Less than 90 days after The Home Depot, the 20th largest publicly traded company in the United States according to the Forbes 500, announced plans to acquire SRS Distribution, the deal was finalized yesterday for an estimated $18.25 billion.

Last Friday, Home Depot announced that the mandatory waiting period required by the Hart-Scott-Rodino Antitrust Improvements Act had concluded, signaling the transaction would be completed within the coming days. And, as promised, yesterday afternoon, news broke that SRS — one of the top three companies in the roofing distribution industry — had ceased to exist as an independent entity.

"SRS is an excellent fit for The Home Depot — it's both complementary and additive to our growth," said Ted Decker, chair, president and CEO of The Home Depot. "Their ability to quickly build leadership positions in each of their specialty trade verticals is a testament to the team's strong vision, leadership, culture and execution.”

In announcing the closing in a June 18 news release, Home Depot, which has a market capitalization of around $350.9 billion and is the country’s fourth-largest retailer — eclipsed only by Amazon, Walmart and Costco, respectively — said the SRS purchase will increase the company's total addressable market by approximately $50 billion to roughly $1 trillion.

Already the world’s largest home improvement retailer, Home Depot’s purchase of SRS — a national distributor of roofing and building construction materials in 47 states with more than 760 brand-independent locations — positions the retailer to dominate the building envelope space.

“SRS's outstanding customer service, capabilities, and expertise will help us drive value for our customers, associates and shareholders, and we're excited to welcome the SRS team to The Home Depot," Decker added.

Founded in 2008 and headquartered in McKinney, Texas, SRS became one of the fastest-growing building products distributors nationally. With the heft of Home Depot, which operates 2,337 retail stores in all 50 states, the District of Columbia, Puerto Rico, the U.S. Virgin Islands, Guam, 10 Canadian provinces and Mexico, the combined operation has leap-frogged over every other supplier within the construction supply sphere.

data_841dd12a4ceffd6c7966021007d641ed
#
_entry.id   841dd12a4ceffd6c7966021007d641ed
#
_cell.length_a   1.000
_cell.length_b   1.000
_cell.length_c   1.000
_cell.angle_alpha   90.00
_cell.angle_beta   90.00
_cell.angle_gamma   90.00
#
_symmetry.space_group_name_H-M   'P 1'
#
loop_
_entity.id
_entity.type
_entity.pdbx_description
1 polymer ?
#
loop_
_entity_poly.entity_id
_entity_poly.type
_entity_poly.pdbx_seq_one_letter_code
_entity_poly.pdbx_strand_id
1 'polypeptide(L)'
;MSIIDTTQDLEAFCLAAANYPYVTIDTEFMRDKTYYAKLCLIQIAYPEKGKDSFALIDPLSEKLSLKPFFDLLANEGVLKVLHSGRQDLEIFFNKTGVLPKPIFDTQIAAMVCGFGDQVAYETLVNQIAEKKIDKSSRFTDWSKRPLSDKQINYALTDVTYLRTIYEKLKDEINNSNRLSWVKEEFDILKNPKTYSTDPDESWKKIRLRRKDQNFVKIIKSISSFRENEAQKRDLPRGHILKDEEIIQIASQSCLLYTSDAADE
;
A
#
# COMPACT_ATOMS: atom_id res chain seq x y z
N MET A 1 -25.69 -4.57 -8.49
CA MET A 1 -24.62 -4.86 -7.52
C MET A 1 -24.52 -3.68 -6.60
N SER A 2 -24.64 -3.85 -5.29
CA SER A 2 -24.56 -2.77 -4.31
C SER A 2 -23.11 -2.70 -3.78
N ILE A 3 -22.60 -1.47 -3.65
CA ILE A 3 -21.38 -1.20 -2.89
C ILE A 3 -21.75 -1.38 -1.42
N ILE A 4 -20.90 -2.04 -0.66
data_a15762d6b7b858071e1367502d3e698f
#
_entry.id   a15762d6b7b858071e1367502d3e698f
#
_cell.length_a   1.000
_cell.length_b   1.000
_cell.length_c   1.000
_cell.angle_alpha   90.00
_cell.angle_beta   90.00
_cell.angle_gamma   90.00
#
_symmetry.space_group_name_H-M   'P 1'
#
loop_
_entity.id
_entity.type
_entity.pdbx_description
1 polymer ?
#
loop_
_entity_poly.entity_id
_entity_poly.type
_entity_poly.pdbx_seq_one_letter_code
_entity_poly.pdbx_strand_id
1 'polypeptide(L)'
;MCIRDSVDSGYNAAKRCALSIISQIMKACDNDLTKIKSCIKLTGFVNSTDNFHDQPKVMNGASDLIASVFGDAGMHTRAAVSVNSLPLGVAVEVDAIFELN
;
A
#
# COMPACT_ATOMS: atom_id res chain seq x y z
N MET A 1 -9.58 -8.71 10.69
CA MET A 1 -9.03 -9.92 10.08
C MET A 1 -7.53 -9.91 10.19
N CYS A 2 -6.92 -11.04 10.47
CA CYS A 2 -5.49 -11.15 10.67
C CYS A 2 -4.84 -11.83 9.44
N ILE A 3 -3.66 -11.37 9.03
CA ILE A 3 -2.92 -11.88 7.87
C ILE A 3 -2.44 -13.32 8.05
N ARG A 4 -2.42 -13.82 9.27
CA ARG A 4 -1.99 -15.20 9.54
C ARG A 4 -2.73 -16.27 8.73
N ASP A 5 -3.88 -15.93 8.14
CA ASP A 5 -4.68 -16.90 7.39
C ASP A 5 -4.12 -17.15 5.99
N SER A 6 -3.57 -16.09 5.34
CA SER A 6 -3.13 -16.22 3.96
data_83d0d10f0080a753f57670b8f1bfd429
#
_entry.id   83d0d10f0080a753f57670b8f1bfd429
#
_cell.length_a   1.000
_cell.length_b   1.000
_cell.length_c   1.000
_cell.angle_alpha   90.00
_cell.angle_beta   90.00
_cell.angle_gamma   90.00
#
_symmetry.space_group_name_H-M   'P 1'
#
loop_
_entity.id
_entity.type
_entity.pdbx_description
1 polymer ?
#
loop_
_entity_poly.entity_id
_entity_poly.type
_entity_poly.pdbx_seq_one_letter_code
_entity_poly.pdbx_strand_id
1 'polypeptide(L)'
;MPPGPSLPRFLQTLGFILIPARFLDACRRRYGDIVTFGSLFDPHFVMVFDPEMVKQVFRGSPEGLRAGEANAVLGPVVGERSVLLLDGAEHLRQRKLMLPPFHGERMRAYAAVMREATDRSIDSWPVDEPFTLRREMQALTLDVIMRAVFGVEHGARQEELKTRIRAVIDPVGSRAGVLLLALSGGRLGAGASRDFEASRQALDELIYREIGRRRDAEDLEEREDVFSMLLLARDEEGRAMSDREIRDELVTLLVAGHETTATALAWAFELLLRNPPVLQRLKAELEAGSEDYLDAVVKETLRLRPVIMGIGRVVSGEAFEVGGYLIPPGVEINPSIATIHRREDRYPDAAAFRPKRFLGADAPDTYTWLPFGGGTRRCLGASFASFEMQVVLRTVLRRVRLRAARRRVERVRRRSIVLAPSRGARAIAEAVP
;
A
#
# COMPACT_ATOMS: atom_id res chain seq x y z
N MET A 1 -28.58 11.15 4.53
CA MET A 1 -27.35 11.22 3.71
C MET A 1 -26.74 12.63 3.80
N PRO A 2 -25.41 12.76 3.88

Home Depot said the combined company will accelerate its growth with the residential professional customer. With 465,000 full-time employees, adding SRS’ fleet of 4,000 delivery trucks, its 2,500-plus salesforce and the inherited associations through nearly 20 years of distributor-contractor relationships, the long-term implications on the combined companies are still unknown. 

A Pro Desk at a Home Depot store (pictured).The 'New' Pro Desk

As a leading residential specialty trade distribution company across several verticals that serve professional roofers, landscapers and pool contractors, the SRS deal will further bolster Home Depot’s already burgeoning professional services offerings. 

According to PYMNTS, a website that tracks large companies and where their revenue streams are derived, while professional contractors and builders make up just 10% of Home Depot’s customer base, they represent around 50% of the company’s sales, making them a mission-critical consumer audience for the home improvement retailer.

“We haven’t talked much about the pro in this call,” Decker told investors during a fourth-quarter 2022 earnings presentation in February 2023. “But we are still 100% focused on building out all the capabilities in the pro ecosystem that will allow us to capture more wallet share with the pro and move up to larger purchases.”

While the SRS purchase is by far Home Depot’s largest acquisition, the company laid the foundation for the expansion. In March, the retailer said it would open four new distribution centers to serve pro customers during the first half of 2024. The company also recently acquired Construction Resources, a distributor of design-oriented surfaces, appliances and architectural specialty products for pro contractors.

Founded in 1978 and headquartered in Atlanta, the company’s steady growth allowed it to overtake its rival, Lowe’s, in 1989, making it the largest home improvement store in the United States. It hasn’t looked back since.

Investors rewarded the inking yesterday as shares of Home Depot, trading on the New York Stock Exchange, closed up more than four points or 1.25% to $353.87 per share in heavy trading; after-hours trading remained bullish, with HD shares up an additional $0.33 per share or .09% at $354.20.

For more information, visit homedepot.com.